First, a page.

In reality, its just the Air Force doing what they did before NASA came along. They used to be the main US authority on aero and astronautics. I'm sure they're enjoying the opportunity to get back into it, I know I would.

_________________
University of Central Florida
Industrial Engineering Dept.
Class of 2010

UCF-LM CWEP Intern
Lockheed Martin Orlando
Missiles & Fire Control


Back to top
Profile YIM WWW
Space Station Commander
Space Station Commander
User avatar
Joined: Wed Dec 08, 2004 12:55 pm
Posts: 506
Location: Germany
Post    Posted on: Thu Aug 02, 2007 1:50 am
Well, in-space refuelling is nothing really new.. Progress freighters do this since the Salyut space stations.

_________________
"The hardest hurdle to space isn't the technicalities and money. But rather, the courage and the will to do it." - Burt Rutan.


Back to top
Profile WWW
Moderator
Moderator
avatar
Joined: Thu Jun 03, 2004 11:23 am
Posts: 3745
Location: Hamburg, Germany
Post    Posted on: Thu Nov 08, 2007 12:44 pm
Hello, Klaus,

in my eyes there is the difference that Salyut, MIR and ISS are manned and the refuelling is controlled or supervised by astronauts while the tests done didn't involve no humans.

The main reason to start a talk about it was that I remember issues at this board that this refuelling is risky or so and that in-flight refuelling of airplanes is viewed to be risky also.

In-space refuelling could reduce the costs of flights to the Moon or to other planets and there is significant interest in it because it could prolong the lifetime of satellites.

In between there is another project DARPA does which usually or normally would have been viewed as NASA's task - the technology-project for keeping satellites in their proper orbits using heat got by the sun reported by the article "DARPA Readies Demonstration of Radically New In-Space Propulsion" ( www.space.com/businesstechnology/071029 ... darpa.html ).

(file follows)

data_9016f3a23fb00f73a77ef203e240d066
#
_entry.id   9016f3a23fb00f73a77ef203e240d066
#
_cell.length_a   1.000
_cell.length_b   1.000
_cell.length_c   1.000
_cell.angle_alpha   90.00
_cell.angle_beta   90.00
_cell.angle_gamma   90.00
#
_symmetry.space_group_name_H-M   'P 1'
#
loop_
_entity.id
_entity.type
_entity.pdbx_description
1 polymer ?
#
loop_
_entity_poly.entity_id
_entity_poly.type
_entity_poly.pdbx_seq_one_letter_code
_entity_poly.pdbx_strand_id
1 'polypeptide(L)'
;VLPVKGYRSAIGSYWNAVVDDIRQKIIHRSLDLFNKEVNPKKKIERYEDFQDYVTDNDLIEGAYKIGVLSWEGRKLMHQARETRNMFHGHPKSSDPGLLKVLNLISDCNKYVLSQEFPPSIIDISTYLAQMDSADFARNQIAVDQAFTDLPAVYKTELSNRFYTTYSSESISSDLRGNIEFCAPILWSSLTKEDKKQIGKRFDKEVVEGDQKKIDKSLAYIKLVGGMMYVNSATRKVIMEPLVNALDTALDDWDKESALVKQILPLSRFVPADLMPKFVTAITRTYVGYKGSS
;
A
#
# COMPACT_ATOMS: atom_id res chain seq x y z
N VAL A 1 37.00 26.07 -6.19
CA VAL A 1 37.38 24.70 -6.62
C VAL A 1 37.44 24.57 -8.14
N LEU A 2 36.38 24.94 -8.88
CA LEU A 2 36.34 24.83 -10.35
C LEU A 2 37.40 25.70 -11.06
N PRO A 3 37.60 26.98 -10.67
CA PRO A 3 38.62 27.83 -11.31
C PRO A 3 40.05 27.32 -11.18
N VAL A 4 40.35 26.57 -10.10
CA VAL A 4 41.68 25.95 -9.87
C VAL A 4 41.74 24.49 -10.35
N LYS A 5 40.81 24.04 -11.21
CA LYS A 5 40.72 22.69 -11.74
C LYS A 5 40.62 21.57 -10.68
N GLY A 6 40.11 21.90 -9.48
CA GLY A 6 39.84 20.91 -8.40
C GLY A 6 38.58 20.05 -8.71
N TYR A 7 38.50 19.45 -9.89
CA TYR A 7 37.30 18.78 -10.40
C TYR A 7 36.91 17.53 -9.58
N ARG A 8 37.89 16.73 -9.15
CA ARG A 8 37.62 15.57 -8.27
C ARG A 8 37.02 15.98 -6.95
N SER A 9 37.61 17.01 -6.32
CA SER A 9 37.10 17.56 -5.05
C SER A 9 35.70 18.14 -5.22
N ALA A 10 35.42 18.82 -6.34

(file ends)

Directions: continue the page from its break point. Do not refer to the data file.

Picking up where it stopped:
It seems that DARPA at least might be a proper partner of NASA - there may be unused synergies.



Dipl.-Volkswirt (bdvb) Augustin (Political Economist)


Back to top
Profile
Space Station Commander
Space Station Commander
User avatar
Joined: Wed Dec 08, 2004 12:55 pm
Posts: 506
Location: Germany
Post    Posted on: Thu Nov 08, 2007 3:50 pm
The supervising and controlling is pratically completely done by the ground control team.

Actually the first Salyut stations equipped with a refueling system had often to do the refueling when the cosmonauts were sleeping because the pumps drew a lot of power and the solar arrays didn't provide much energy, so this could only be done when the most power was available for the pumps.

This was during sleep periods, when life support system were switched to minimum levels and no manual experiments were done.

Talking about lifetime of satellites. One should never forget one of the main problems. The degradation of the solar arrays (paired with practical problems like new technologies not available when the sat was launched, for example imaging equipment).

_________________
"The hardest hurdle to space isn't the technicalities and money. But rather, the courage and the will to do it." - Burt Rutan.


Back to top
Profile WWW
Display posts from previous:  Sort by  
Post new topic Reply to topic  [ 8 posts ] 
 

Who is online 

Users browsing this forum: No registered users and 5 guests


cron
© 2014 The International Space Fellowship, developed by Gabitasoft Interactive. All Rights Reserved.  Privacy Policy | Terms of Use